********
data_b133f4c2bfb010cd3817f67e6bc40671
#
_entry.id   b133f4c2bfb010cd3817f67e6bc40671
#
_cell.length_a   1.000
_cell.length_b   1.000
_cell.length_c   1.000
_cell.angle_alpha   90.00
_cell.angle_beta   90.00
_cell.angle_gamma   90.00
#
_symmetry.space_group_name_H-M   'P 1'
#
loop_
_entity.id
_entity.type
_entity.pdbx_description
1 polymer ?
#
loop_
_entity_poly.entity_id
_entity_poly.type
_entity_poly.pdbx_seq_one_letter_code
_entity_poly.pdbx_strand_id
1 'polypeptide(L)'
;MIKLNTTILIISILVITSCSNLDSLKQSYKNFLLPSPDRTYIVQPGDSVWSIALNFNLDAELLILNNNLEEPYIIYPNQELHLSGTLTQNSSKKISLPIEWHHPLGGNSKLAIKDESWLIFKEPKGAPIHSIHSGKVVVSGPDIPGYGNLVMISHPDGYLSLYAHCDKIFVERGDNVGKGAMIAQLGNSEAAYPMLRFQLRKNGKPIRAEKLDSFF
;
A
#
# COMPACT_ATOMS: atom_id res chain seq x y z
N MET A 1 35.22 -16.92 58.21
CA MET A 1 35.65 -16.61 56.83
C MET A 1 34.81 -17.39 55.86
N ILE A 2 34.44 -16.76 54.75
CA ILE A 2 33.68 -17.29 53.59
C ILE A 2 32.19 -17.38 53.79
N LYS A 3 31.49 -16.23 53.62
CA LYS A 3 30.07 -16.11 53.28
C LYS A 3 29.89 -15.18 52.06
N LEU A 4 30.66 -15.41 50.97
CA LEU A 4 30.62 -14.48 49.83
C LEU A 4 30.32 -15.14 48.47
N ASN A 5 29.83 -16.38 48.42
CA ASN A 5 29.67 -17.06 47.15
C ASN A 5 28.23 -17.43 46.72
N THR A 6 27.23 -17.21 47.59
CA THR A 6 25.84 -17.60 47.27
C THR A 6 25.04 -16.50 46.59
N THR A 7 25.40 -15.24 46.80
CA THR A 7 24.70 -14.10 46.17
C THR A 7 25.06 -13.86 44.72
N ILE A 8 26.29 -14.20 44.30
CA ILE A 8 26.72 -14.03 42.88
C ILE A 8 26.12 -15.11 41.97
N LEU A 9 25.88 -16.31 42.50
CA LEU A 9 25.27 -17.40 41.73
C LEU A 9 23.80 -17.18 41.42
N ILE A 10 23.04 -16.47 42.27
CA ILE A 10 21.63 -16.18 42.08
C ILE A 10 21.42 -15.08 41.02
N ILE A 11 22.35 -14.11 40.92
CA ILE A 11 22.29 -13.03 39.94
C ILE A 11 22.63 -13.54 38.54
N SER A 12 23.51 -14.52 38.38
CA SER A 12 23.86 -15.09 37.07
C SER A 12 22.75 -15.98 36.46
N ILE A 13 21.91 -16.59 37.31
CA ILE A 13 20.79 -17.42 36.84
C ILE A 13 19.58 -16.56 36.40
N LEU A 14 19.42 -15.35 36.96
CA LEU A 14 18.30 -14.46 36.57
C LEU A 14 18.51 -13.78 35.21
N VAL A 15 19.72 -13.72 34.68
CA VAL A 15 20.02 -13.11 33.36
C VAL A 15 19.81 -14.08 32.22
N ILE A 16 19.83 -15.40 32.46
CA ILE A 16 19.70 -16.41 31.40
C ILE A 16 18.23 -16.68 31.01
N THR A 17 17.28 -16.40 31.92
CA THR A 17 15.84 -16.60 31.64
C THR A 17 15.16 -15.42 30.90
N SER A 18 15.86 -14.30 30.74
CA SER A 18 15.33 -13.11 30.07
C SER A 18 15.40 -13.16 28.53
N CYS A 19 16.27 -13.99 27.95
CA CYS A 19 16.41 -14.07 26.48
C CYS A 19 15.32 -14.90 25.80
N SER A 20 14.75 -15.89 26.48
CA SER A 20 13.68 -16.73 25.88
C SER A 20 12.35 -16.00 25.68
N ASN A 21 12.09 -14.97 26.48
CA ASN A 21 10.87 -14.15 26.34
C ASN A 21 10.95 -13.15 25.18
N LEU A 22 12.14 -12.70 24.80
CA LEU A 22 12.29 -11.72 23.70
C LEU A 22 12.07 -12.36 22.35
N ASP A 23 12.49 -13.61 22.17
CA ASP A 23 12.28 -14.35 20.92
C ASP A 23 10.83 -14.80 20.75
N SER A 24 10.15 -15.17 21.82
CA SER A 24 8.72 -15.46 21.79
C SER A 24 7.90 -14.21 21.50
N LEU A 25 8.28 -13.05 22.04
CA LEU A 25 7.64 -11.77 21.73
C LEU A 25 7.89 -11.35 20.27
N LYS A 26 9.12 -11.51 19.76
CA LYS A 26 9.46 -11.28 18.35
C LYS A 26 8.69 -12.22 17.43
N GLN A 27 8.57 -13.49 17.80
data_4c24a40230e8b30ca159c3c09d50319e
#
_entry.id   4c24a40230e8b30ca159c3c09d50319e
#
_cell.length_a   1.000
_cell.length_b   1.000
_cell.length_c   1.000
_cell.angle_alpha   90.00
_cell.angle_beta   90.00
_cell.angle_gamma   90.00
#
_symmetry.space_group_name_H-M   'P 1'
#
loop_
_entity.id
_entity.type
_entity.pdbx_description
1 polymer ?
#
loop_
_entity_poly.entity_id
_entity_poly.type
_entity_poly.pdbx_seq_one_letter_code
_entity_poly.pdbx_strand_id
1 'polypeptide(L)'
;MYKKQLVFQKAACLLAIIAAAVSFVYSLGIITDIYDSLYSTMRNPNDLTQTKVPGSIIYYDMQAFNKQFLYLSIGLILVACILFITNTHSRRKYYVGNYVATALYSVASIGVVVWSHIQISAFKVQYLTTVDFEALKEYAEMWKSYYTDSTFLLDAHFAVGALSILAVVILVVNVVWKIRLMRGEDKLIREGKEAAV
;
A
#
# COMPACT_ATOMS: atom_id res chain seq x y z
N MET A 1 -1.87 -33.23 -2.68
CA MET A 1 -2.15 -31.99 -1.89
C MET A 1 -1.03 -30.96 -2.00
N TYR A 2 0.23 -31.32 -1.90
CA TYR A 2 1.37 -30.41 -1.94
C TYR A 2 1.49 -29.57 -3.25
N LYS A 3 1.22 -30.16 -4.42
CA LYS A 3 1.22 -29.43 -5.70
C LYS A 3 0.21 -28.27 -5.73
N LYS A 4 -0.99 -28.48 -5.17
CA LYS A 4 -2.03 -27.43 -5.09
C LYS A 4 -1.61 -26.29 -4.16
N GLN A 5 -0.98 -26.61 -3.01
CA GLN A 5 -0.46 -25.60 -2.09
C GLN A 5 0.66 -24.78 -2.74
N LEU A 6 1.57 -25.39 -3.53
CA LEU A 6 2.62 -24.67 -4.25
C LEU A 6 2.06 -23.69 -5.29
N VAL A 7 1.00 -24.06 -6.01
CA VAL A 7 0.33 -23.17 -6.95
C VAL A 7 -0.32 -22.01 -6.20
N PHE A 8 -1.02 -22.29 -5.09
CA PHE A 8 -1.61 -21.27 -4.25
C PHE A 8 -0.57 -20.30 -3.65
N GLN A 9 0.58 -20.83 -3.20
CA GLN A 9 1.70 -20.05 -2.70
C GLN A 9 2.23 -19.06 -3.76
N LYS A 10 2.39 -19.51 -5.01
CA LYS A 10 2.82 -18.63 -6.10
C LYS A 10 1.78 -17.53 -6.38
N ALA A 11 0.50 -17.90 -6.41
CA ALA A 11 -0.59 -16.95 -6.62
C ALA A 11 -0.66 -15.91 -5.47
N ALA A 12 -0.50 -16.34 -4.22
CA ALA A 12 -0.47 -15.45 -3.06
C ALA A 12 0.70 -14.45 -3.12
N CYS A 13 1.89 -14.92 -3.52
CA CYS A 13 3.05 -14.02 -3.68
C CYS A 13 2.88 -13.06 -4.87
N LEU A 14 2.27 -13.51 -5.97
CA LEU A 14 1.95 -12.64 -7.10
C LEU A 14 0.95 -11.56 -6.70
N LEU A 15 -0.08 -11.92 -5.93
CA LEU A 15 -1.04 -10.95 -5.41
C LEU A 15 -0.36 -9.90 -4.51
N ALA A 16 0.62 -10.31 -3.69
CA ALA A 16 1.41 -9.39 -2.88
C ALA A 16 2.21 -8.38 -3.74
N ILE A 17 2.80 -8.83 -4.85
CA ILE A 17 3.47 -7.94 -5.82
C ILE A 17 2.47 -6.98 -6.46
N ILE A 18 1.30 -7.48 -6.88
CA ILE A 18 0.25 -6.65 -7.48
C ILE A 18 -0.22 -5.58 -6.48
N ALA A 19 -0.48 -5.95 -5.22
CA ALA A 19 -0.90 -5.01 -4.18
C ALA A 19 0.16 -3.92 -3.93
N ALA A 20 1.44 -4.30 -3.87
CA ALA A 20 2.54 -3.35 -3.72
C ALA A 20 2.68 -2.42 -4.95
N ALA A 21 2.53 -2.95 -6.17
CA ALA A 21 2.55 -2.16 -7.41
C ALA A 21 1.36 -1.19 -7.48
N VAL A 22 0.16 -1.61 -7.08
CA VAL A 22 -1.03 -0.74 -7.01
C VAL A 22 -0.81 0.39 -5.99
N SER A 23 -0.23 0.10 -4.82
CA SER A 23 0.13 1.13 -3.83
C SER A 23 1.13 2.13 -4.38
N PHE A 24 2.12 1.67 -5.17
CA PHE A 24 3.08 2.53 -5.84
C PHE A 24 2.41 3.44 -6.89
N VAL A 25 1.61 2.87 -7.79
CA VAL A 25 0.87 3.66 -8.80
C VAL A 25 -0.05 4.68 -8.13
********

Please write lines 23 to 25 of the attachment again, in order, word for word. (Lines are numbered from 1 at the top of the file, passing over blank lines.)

_entity_poly.pdbx_seq_one_letter_code
_entity_poly.pdbx_strand_id
1 'polypeptide(L)'